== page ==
I recently had the opportunity to babysit for a friend. Since I don’t have children, this was quite an event. Her daughter is six years old and in kindergarten. I love interacting with children of this age for the usual reasons—no diapers to change, they can clearly communicate their needs/wants in complete sentences and they have a refreshing and wonderful sense of humor. I also love that they have a vision for their futures.
Most any child that age is quite definitive about what he or she wants to be when they grow up. Sometimes they may still be in the process of narrowing down the choices, but when asked, they typically answer quickly and with conviction.
For my friend’s daughter, the question was decisively answered with the response—fashion designer. I don’t know about you, but when I was six I wasn’t even aware that such a vocation existed. Not surprising I suppose, since my wardrobe consisted mainly of Toughskins, Garanimals and a few hand-me downs from older cousins. What I found absolutely inspiring about my little friend’s vision was that she not only knew what she wanted to be, but how she was going to get there. She had a plan.
She told me that her favorite class is art or “awt” as she pronounced it. She also revealed that her grandmother and aunt were going to teach her to knit and sew, because as she informed me, “every fashion designer needs to know how to sew!”
Her passion for creating led us to undertake some crafting activities. And right at my dining room table, the start-up of a six-year old’s microenterprise began to transpire. She asked for paper and markers to draw me a picture. I rummaged through a closet and produced a small storage container full of random crafting supplies. One peek into that box and her plan to simply draw me a picture turned into the vision for an entire product line.
She took the confidence that she had for her own skills and combined that with the resources within that container, and before I could say Wobizzle.com, production was underway.
She began creating her mixed-media artwork, an outdoor scene of three Christmas trees, using her paper, markers and random items from the crafting container. When she was finished, she immediately began production on another, then another, then another. As she began each new piece, she announced the intended recipient of the work. I was delighted that I made the list. Five pieces later, she concluded her work day and we retired to the living room to watch a video.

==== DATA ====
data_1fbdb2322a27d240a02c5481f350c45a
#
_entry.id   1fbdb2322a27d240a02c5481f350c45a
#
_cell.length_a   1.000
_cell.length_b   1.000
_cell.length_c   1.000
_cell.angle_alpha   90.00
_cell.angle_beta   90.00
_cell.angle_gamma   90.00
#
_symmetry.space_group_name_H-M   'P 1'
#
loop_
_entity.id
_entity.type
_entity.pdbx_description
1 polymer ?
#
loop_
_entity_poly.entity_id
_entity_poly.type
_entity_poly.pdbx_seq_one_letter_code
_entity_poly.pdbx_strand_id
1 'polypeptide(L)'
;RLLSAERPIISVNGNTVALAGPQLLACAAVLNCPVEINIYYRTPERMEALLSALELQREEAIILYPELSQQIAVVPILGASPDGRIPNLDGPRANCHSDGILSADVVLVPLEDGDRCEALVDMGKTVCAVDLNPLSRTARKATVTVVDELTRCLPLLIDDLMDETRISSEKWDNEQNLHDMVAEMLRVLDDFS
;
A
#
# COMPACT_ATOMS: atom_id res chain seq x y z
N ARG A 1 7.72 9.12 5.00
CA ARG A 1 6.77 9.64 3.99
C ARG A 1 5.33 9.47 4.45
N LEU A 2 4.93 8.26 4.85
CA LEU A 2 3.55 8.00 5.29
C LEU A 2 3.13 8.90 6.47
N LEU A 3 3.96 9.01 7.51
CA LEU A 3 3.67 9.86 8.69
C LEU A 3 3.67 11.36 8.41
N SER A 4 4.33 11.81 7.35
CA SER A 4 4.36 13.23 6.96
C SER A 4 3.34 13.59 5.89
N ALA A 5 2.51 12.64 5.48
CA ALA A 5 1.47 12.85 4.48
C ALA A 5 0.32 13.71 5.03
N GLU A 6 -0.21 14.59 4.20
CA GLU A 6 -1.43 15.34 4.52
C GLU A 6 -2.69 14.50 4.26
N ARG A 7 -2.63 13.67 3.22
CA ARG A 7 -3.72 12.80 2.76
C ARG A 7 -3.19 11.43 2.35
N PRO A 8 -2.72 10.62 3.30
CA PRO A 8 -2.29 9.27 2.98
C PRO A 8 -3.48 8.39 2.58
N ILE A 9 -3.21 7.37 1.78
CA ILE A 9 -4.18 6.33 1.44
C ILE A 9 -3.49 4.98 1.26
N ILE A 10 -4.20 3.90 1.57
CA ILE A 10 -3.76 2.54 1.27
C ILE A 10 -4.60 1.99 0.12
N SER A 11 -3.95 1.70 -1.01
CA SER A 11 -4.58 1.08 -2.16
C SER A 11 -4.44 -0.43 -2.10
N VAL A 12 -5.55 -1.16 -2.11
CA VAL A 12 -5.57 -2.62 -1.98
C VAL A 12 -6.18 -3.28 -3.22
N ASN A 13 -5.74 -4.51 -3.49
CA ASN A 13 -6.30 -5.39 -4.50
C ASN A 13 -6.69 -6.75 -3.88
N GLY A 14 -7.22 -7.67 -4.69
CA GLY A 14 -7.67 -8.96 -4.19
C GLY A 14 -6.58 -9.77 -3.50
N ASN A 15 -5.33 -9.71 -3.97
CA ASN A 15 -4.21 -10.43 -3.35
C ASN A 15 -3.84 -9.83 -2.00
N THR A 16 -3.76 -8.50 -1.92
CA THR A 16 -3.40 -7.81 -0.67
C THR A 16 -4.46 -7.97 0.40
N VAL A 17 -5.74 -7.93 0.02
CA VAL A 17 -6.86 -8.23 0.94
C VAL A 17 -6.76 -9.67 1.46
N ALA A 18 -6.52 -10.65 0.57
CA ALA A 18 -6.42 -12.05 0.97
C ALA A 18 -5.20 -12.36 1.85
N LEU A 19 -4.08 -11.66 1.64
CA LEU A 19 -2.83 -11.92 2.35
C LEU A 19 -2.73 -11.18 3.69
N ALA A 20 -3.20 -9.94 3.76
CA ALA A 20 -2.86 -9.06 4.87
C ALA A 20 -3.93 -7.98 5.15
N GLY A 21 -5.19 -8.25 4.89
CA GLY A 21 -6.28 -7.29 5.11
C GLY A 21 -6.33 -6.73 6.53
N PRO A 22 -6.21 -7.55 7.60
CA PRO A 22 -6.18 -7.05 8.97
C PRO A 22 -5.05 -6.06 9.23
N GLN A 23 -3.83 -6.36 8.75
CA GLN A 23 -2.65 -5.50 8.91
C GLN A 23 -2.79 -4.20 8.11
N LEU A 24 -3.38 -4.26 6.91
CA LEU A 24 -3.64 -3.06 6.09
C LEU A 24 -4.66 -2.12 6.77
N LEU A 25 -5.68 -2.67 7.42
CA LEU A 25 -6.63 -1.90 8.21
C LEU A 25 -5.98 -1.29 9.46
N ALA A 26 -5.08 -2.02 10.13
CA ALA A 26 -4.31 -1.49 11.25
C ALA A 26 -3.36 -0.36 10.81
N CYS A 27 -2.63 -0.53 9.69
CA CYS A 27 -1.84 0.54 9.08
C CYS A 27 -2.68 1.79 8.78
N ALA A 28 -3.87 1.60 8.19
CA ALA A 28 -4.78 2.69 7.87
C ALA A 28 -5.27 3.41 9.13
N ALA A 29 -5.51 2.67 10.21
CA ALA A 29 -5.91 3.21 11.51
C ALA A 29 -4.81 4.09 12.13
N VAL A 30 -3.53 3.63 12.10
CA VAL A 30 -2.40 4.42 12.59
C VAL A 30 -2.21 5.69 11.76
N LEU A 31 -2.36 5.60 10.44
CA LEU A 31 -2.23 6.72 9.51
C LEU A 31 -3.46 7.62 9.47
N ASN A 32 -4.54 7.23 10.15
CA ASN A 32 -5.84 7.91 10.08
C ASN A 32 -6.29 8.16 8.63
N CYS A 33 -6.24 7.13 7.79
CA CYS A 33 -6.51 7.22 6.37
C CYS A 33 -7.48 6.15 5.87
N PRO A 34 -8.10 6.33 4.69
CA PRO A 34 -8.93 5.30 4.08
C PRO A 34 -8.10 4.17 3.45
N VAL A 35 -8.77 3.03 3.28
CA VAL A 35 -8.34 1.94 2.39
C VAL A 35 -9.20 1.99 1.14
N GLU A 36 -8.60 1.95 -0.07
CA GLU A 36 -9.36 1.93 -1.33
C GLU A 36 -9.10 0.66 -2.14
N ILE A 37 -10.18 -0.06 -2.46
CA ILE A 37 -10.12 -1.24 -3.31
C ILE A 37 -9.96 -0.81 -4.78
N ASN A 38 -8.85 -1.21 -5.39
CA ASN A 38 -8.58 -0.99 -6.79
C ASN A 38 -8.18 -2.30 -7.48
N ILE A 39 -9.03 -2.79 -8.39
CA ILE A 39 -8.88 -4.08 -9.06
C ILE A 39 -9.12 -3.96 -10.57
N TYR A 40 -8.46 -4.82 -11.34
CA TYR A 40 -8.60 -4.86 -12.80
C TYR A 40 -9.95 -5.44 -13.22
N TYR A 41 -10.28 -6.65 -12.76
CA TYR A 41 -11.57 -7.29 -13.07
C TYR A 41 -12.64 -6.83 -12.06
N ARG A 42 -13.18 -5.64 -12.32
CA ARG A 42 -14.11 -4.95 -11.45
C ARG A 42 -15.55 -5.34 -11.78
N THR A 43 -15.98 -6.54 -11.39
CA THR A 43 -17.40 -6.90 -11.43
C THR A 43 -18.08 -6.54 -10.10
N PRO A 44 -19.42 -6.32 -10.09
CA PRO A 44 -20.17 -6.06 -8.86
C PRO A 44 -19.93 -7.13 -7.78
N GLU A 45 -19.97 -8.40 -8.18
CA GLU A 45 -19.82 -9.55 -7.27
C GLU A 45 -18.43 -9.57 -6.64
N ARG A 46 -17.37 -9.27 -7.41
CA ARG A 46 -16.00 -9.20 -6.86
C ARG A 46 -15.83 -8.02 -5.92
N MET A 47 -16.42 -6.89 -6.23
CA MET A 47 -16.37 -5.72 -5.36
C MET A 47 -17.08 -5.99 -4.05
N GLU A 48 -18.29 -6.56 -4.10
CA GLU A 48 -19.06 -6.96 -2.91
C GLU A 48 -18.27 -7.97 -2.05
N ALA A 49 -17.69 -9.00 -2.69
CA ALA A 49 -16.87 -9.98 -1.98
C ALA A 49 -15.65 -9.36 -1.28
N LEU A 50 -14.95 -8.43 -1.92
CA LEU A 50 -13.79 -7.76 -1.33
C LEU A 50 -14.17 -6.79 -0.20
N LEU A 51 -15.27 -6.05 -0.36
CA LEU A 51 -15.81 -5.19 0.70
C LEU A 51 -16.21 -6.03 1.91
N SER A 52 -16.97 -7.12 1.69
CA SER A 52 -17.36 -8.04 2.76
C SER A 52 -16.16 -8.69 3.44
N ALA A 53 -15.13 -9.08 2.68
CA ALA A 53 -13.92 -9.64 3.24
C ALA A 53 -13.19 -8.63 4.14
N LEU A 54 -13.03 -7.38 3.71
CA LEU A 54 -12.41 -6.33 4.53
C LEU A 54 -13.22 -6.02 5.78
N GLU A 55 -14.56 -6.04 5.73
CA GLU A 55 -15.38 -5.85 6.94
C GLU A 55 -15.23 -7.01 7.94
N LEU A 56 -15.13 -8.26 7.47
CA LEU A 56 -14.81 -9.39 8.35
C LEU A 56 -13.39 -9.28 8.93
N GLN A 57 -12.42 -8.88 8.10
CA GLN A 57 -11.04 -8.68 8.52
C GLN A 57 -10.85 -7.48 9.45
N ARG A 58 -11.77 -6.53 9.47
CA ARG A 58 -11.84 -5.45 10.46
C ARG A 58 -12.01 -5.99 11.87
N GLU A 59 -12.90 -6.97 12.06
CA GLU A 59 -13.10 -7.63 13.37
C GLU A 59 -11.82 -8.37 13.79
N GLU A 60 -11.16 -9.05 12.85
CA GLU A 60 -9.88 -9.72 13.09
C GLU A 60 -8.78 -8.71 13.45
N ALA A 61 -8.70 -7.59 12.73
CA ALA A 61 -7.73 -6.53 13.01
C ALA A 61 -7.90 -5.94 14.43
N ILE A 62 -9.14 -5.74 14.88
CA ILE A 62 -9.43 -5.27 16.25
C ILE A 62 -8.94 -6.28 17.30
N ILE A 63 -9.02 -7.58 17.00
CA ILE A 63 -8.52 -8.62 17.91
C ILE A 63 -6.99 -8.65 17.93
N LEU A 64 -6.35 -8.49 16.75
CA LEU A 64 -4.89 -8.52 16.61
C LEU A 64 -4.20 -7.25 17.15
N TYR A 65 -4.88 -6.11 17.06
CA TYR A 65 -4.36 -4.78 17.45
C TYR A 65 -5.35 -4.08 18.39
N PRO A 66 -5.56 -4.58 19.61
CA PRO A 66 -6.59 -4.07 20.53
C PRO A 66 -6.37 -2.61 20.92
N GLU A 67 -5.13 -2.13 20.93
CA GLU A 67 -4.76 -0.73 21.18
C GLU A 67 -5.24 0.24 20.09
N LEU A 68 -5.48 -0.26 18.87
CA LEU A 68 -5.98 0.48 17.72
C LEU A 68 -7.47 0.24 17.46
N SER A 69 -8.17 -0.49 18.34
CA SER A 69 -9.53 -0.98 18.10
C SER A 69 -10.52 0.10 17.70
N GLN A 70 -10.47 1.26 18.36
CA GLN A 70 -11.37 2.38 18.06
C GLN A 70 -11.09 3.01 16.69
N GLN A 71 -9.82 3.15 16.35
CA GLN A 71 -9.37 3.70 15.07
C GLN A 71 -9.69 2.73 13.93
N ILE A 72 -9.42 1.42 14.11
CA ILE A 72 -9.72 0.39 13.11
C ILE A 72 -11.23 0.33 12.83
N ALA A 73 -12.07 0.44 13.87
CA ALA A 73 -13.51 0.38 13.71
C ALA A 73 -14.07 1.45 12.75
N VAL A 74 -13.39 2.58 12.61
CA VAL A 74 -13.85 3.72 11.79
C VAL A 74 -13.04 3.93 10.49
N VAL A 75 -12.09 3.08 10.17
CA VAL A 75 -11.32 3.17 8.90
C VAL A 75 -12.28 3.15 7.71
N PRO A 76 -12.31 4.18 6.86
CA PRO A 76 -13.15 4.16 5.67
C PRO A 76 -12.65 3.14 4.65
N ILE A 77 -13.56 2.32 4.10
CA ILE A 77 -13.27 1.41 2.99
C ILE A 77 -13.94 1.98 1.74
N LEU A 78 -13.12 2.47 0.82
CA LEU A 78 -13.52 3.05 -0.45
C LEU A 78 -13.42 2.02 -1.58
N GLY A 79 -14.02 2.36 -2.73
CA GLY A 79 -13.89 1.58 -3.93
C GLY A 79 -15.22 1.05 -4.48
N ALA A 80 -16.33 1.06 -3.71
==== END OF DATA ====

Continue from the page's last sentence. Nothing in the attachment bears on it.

As I watched her operate, I realized there were a few business lessons to be learned from this young entrepreneur.
Do something you love and are good at
My young friend not only enjoys creating art, but also has a great amount of confidence in her ability to do it. She took pride in each piece and was certain that the individuals she would be giving the pieces to would be very pleased with the product. Her love for her craft kept her happy and motivated as she kept the production line moving.
Know your target customer
This “kinderpreneur” had the benefit of knowing her “customers” by name. That’s not possible for every business owner, but every business owner should attempt to understand who her target customers are, what they want and how she can meet their needs. Dig deeper than just demographics, try to understand them as people.
Know your strengths, outsource accordingly
After a few unsuccessful attempts of trying to glue sequins onto the paper, my young guest enlisted my help to handle the job. She realized that she didn’t have the skills to do it efficiently, so she outsourced the task. The result was that the job got done and she was able to spend her valuable time on the portion of the project that required her expertise.
So, today I challenge you to channel your inner six-year old. Draw out the confidence and imagination you had at age six (I know it’s in there somewhere), combine it with the skills, experience, knowledge and street smarts you have developed in your adult life and simply believe. Believe in yourself and your ability to turn your great idea into a business success.